According to the Government of the Northwest Territories highway conditions map, the highway between Hay River, N.W.T. and Fort Smith is closed due to a nearby wildfire.
This comes as both communities have been ordered to evacuate due to the wildfires.
On Saturday, residents of Fort Smith were first directed to travel to Hay River, but one day later Hay River also faces an evacuation order from a nearby wildfire of its own.
Adam McNab, the director of protective services for the Town of Fort Smith, said that having 70 per cent of the community leave in the first day is pretty high, but they hope to get more people out on Sunday.
He said although they can't force people from their homes, the order is as "mandatory as they can make it."
When fires threaten highways, they're usually quick events, McNab said.
"The fire burns and then once it burns across, crews can get in and air quality starts to improve," he said.
But in this case, the fire is burning along the highway, not across it, he added.
A photo taken near Fort Smith shows a red sky covered in smoke on Sunday evening. (Julie Beaver/CBC)
Pamela Basil was one of the Fort Smith evacuees.
"We saw like little fires here and there," she said about her drive out of town.
Basil said she also saw a bison that had been singed by fire.
"It was like burned on its leg ... and it was still grazing, I was like 'oh my goodness.'"
Henry Bueckert drove the evacuation bus from Fort Smith to Hay River over the weekend.
He started his day at 2 a.m. Saturday and expected to work until midnight, but said he had no issue doing so.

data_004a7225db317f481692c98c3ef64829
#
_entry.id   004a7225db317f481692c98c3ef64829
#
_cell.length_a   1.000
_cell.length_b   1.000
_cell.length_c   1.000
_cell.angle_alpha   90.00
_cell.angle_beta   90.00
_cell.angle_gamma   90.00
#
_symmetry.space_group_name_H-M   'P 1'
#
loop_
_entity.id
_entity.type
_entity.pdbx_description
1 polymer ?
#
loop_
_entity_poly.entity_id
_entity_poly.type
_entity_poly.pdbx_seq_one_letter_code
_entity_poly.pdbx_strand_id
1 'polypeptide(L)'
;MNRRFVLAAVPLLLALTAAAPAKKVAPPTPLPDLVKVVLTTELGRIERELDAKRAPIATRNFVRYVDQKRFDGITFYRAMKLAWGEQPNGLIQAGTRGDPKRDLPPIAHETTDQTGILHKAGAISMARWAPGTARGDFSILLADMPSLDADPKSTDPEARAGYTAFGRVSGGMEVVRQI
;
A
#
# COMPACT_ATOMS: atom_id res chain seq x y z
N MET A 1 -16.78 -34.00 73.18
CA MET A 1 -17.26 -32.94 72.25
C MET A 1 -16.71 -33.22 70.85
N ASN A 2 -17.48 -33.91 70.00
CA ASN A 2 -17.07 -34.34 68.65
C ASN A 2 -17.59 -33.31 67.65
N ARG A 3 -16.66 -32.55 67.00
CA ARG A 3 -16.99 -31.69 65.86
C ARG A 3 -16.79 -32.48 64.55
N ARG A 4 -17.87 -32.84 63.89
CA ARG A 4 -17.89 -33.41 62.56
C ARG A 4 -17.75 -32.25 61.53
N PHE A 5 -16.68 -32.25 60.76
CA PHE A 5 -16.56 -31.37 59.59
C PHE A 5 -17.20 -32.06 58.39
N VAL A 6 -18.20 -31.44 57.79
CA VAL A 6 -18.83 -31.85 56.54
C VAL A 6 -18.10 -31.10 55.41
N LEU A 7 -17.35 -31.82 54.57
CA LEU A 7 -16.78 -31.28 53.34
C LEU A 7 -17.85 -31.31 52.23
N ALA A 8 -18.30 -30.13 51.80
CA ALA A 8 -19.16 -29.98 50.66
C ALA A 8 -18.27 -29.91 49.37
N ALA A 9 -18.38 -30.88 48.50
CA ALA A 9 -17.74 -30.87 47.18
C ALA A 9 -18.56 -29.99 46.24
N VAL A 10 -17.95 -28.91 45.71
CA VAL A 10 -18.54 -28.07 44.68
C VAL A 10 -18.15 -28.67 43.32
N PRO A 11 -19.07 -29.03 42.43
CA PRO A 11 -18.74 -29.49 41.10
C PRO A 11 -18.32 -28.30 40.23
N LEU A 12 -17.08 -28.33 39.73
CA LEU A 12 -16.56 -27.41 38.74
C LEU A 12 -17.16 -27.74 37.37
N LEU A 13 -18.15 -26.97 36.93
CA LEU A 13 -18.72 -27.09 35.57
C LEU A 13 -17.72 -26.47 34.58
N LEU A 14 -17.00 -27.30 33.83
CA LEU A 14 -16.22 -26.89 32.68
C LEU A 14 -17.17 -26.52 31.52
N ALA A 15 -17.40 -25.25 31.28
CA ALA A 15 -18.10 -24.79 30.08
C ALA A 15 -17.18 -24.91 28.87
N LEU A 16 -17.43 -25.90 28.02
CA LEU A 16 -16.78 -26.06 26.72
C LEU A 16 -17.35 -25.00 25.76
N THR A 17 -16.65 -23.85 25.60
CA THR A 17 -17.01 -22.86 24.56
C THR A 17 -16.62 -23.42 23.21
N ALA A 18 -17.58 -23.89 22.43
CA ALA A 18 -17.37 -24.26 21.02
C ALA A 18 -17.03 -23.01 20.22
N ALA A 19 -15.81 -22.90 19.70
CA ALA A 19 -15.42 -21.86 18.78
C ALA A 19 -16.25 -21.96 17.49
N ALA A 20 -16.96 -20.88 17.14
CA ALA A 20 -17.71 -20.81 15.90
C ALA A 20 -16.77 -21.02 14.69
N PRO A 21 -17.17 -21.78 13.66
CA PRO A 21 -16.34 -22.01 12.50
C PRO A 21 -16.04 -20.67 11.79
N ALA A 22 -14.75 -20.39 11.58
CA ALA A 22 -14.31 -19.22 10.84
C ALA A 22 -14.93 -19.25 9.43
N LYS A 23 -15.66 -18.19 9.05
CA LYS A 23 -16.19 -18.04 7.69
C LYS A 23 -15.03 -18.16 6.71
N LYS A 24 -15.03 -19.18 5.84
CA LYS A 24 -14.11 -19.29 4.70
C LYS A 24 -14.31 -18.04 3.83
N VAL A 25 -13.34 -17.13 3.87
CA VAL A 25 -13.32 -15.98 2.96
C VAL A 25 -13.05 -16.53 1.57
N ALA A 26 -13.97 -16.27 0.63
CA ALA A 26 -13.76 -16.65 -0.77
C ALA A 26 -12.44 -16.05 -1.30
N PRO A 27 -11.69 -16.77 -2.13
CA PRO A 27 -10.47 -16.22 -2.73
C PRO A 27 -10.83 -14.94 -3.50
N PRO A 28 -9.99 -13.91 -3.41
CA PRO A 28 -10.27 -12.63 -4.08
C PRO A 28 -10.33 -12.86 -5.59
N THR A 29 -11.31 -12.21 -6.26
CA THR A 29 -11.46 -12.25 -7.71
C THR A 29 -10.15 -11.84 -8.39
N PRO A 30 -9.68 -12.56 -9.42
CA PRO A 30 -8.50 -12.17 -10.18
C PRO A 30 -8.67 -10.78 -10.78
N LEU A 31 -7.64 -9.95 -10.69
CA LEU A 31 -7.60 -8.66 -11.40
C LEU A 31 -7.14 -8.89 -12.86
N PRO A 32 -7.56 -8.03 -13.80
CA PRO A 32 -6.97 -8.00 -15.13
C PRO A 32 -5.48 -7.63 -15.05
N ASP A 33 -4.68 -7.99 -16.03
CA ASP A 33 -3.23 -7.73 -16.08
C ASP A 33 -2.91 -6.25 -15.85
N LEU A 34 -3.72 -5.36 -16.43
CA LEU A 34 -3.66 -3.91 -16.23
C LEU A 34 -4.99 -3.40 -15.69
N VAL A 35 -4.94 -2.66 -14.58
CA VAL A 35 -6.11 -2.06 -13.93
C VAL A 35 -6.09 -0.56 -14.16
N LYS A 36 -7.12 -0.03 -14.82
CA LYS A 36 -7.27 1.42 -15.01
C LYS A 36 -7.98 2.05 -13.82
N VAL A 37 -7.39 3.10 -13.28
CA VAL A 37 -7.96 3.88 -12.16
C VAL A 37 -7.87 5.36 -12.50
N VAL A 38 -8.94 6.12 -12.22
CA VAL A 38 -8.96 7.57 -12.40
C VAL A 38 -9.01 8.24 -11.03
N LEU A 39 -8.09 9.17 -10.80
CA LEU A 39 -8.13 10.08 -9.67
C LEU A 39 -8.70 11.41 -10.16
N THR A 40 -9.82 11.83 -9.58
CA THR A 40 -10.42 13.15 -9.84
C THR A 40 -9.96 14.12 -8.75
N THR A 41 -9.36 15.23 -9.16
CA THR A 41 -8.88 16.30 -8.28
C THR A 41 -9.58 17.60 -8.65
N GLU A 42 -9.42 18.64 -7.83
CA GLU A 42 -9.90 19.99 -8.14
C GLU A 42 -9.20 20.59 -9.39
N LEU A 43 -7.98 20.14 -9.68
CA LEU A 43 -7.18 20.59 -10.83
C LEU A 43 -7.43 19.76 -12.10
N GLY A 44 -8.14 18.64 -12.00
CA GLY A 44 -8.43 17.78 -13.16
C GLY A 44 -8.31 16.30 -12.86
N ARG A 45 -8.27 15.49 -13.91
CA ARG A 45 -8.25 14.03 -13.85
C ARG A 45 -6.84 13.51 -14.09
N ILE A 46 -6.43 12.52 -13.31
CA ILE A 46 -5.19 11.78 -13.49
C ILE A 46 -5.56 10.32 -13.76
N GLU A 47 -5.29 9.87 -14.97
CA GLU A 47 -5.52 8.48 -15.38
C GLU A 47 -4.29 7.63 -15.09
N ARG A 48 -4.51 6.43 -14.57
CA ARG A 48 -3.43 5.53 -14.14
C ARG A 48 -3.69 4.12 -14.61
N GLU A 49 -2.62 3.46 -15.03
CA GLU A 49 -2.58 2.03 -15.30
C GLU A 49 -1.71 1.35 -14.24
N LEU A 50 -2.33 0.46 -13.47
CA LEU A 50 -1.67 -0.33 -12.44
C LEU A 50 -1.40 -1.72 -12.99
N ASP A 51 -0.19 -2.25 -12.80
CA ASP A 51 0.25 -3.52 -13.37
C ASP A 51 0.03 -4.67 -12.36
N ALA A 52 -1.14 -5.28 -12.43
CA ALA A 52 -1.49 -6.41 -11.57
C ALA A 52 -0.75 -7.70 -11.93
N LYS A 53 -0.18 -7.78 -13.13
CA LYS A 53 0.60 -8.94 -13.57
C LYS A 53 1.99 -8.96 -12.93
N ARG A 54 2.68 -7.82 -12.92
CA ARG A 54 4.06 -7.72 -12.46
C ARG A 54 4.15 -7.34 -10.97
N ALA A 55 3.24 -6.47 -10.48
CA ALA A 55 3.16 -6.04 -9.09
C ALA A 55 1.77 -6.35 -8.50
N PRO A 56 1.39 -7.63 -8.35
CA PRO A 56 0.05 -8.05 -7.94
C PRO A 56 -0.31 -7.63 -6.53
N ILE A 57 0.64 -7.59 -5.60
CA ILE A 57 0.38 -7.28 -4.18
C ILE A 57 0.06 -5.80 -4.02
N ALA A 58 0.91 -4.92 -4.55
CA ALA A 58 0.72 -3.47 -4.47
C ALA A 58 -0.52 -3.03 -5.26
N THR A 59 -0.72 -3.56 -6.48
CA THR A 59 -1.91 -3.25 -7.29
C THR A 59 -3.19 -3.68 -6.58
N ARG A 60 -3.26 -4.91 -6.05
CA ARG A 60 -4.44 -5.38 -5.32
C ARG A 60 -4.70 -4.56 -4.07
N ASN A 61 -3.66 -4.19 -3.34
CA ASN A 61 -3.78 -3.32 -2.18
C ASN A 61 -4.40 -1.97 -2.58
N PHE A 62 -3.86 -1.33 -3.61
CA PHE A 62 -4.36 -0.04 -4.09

"There's a lot of super nice people, under a lot of pressure, they're still smiling," he said.
Henry Bueckert drove a bus of evacuees from Fort Smith to Hay River on Saturday and will be doing the same on Sunday. (Julie Beaver/CBC)
Michelle Scott is the owner of Aunty's Korner Store in Fort Smith. She says she's staying in town to keep her shop open for emergency workers and others who remain.
"Realizing that there was not much left in Fort Smith that was open," she said, "we thought this would be a great opportunity to help them out with food and drinks."
Jane Park, Parks Canada incident commander, said the evacuation order came as they expect difficult conditions Sunday due to high winds.
Park said the fire remains over 20 kilometres away from the community, but it could move as much as eight kilometres during the day and continue spreading through to midnight.
"It's 20-30 kilometres away at the moment, but the reason we're doing these preemptive evacuations is that things can change very quickly and we don't want the public to be evacuating during that type of event," she said.
Michelle Scott who runs Aunty's Korner Store Ltd. is staying in Fort Smith and offering services to those who remain. (Julie Beaver/CBC)
Raymond Beaver, a retired firefighter in Fort Smith, says the fire getting so close is a failure in the firefighting system. He says firefighting should be the responsibility of First Nations.
"Let the First Nations take care of their own land we have a tie to the land, people who don't have ties to the land don't care if it burns or not and that's the simple truth, that sad truth," he said.
Raymond Beaver is a retired firefighter in Fort Smith. He says First Nation's should be responsible for fighting fires on their land. (Julie Beaver/CBC)